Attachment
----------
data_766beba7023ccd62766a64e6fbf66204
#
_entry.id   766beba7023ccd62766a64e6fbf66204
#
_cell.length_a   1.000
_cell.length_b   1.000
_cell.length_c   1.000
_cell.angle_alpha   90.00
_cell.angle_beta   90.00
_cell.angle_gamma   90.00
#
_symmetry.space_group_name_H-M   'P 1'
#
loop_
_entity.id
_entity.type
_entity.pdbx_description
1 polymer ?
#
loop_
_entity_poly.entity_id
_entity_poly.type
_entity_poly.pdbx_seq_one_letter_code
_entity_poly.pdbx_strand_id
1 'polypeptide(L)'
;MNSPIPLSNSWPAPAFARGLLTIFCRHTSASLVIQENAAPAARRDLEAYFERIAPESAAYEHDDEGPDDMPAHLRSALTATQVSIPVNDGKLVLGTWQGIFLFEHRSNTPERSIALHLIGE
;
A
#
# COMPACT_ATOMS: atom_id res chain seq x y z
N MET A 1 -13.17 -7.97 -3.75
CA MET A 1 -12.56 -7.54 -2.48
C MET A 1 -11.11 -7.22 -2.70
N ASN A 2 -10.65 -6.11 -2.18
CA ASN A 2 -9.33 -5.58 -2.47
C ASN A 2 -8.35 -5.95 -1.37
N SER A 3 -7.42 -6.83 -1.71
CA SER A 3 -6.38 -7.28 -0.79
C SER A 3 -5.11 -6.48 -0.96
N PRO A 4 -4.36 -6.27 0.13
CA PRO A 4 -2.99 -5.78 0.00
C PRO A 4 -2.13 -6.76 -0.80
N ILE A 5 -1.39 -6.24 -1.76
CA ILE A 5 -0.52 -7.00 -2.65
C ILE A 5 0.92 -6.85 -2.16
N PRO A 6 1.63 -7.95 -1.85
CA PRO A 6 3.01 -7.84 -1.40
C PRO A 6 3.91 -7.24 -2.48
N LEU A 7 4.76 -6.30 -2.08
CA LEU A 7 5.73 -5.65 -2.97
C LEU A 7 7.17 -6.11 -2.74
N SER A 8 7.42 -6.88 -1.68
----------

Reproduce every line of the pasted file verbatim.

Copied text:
data_766beba7023ccd62766a64e6fbf66204
#
_entry.id   766beba7023ccd62766a64e6fbf66204
#
_cell.length_a   1.000
_cell.length_b   1.000
_cell.length_c   1.000
_cell.angle_alpha   90.00
_cell.angle_beta   90.00
_cell.angle_gamma   90.00
#
_symmetry.space_group_name_H-M   'P 1'
#
loop_
_entity.id
_entity.type
_entity.pdbx_description
1 polymer ?
#
loop_
_entity_poly.entity_id
_entity_poly.type
_entity_poly.pdbx_seq_one_letter_code
_entity_poly.pdbx_strand_id
1 'polypeptide(L)'
;MNSPIPLSNSWPAPAFARGLLTIFCRHTSASLVIQENAAPAARRDLEAYFERIAPESAAYEHDDEGPDDMPAHLRSALTATQVSIPVNDGKLVLGTWQGIFLFEHRSNTPERSIALHLIGE
;
A
#
# COMPACT_ATOMS: atom_id res chain seq x y z
N MET A 1 -13.17 -7.97 -3.75
CA MET A 1 -12.56 -7.54 -2.48
C MET A 1 -11.11 -7.22 -2.70
N ASN A 2 -10.65 -6.11 -2.18
CA ASN A 2 -9.33 -5.58 -2.47
C ASN A 2 -8.35 -5.95 -1.37
N SER A 3 -7.42 -6.83 -1.71
CA SER A 3 -6.38 -7.28 -0.79
C SER A 3 -5.11 -6.48 -0.96
N PRO A 4 -4.36 -6.27 0.13
CA PRO A 4 -2.99 -5.78 0.00
C PRO A 4 -2.13 -6.76 -0.80
N ILE A 5 -1.39 -6.24 -1.76
CA ILE A 5 -0.52 -7.00 -2.65
C ILE A 5 0.92 -6.85 -2.16
N PRO A 6 1.63 -7.95 -1.85
CA PRO A 6 3.01 -7.84 -1.40
C PRO A 6 3.91 -7.24 -2.48
N LEU A 7 4.76 -6.30 -2.08
CA LEU A 7 5.73 -5.65 -2.97
C LEU A 7 7.17 -6.11 -2.74
N SER A 8 7.42 -6.88 -1.68